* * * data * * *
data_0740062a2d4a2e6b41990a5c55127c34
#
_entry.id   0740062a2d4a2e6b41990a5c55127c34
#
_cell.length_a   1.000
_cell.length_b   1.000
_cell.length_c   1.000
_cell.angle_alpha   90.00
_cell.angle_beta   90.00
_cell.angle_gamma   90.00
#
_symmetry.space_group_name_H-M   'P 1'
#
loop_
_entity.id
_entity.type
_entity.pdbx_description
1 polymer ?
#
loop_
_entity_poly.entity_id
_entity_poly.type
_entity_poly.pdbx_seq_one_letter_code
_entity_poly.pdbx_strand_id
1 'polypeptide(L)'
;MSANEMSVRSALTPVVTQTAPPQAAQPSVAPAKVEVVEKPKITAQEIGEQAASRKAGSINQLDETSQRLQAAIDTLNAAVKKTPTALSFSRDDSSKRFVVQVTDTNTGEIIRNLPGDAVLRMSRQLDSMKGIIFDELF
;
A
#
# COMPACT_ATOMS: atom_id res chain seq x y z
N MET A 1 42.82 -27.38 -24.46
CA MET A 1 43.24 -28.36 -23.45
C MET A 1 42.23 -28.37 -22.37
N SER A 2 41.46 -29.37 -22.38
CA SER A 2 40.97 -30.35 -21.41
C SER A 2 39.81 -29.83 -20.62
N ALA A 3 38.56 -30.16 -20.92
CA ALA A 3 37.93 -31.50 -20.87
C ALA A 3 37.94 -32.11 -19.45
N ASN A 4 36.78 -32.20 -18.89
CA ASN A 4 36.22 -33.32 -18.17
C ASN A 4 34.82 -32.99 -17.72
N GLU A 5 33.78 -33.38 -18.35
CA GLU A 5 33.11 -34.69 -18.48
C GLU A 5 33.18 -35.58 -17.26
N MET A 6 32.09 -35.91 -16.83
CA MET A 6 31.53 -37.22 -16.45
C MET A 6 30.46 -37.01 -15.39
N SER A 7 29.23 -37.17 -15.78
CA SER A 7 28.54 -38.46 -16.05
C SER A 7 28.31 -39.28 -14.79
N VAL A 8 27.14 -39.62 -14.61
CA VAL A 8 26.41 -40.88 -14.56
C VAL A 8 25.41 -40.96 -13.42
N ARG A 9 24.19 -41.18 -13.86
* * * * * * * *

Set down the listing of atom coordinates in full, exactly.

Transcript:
data_0740062a2d4a2e6b41990a5c55127c34
#
_entry.id   0740062a2d4a2e6b41990a5c55127c34
#
_cell.length_a   1.000
_cell.length_b   1.000
_cell.length_c   1.000
_cell.angle_alpha   90.00
_cell.angle_beta   90.00
_cell.angle_gamma   90.00
#
_symmetry.space_group_name_H-M   'P 1'
#
loop_
_entity.id
_entity.type
_entity.pdbx_description
1 polymer ?
#
loop_
_entity_poly.entity_id
_entity_poly.type
_entity_poly.pdbx_seq_one_letter_code
_entity_poly.pdbx_strand_id
1 'polypeptide(L)'
;MSANEMSVRSALTPVVTQTAPPQAAQPSVAPAKVEVVEKPKITAQEIGEQAASRKAGSINQLDETSQRLQAAIDTLNAAVKKTPTALSFSRDDSSKRFVVQVTDTNTGEIIRNLPGDAVLRMSRQLDSMKGIIFDELF
;
A
#
# COMPACT_ATOMS: atom_id res chain seq x y z
N MET A 1 42.82 -27.38 -24.46
CA MET A 1 43.24 -28.36 -23.45
C MET A 1 42.23 -28.37 -22.37
N SER A 2 41.46 -29.37 -22.38
CA SER A 2 40.97 -30.35 -21.41
C SER A 2 39.81 -29.83 -20.62
N ALA A 3 38.56 -30.16 -20.92
CA ALA A 3 37.93 -31.50 -20.87
C ALA A 3 37.94 -32.11 -19.45
N ASN A 4 36.78 -32.20 -18.89
CA ASN A 4 36.22 -33.32 -18.17
C ASN A 4 34.82 -32.99 -17.72
N GLU A 5 33.78 -33.38 -18.35
CA GLU A 5 33.11 -34.69 -18.48
C GLU A 5 33.18 -35.58 -17.26
N MET A 6 32.09 -35.91 -16.83
CA MET A 6 31.53 -37.22 -16.45
C MET A 6 30.46 -37.01 -15.39
N SER A 7 29.23 -37.17 -15.78
CA SER A 7 28.54 -38.46 -16.05
C SER A 7 28.31 -39.28 -14.79
N VAL A 8 27.14 -39.62 -14.61
CA VAL A 8 26.41 -40.88 -14.56
C VAL A 8 25.41 -40.96 -13.42
N ARG A 9 24.19 -41.18 -13.86